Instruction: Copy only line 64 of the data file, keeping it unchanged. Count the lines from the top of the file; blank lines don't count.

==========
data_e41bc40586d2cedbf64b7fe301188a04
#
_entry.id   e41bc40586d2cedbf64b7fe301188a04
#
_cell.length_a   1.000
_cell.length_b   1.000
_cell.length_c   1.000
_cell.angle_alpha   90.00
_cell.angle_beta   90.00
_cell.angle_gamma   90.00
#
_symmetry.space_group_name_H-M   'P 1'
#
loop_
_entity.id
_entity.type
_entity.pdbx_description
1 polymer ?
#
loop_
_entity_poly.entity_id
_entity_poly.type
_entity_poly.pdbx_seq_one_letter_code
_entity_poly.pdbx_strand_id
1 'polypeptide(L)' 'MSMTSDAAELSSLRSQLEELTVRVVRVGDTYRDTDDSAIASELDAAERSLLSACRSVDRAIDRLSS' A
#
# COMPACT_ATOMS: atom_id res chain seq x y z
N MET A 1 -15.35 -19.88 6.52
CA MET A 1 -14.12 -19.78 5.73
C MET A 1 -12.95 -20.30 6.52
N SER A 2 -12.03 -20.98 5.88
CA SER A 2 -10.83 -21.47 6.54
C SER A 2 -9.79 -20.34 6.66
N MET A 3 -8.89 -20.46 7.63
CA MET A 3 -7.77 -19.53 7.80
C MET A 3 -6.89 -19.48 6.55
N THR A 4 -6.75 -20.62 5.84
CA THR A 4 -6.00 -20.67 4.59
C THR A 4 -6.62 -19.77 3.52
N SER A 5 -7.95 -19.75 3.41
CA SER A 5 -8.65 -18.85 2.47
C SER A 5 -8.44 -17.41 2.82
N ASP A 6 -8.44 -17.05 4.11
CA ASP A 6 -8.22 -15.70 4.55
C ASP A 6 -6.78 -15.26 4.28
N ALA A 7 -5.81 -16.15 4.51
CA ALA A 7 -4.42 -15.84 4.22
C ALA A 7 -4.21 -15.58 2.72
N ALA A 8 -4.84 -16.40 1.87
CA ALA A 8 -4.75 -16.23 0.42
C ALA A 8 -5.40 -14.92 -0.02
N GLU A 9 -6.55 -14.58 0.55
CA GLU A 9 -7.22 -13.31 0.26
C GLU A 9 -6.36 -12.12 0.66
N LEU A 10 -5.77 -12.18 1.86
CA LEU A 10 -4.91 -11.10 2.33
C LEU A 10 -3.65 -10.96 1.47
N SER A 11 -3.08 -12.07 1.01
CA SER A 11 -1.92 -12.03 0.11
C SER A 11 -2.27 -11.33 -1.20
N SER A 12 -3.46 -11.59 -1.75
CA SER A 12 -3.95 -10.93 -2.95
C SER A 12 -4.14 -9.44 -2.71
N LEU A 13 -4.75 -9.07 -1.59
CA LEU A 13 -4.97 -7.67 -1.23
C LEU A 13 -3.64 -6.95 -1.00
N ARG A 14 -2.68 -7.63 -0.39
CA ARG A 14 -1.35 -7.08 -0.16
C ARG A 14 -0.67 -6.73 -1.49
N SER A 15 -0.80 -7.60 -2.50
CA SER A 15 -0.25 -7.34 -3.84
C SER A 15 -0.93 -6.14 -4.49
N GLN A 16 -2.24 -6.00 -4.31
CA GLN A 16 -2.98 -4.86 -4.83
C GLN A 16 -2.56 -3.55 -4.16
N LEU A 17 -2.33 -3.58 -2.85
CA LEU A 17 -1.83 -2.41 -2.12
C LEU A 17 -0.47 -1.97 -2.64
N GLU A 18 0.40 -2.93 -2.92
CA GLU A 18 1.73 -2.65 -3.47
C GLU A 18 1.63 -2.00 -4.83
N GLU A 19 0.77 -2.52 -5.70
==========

N LEU A 13 -4.75 -9.07 -1.59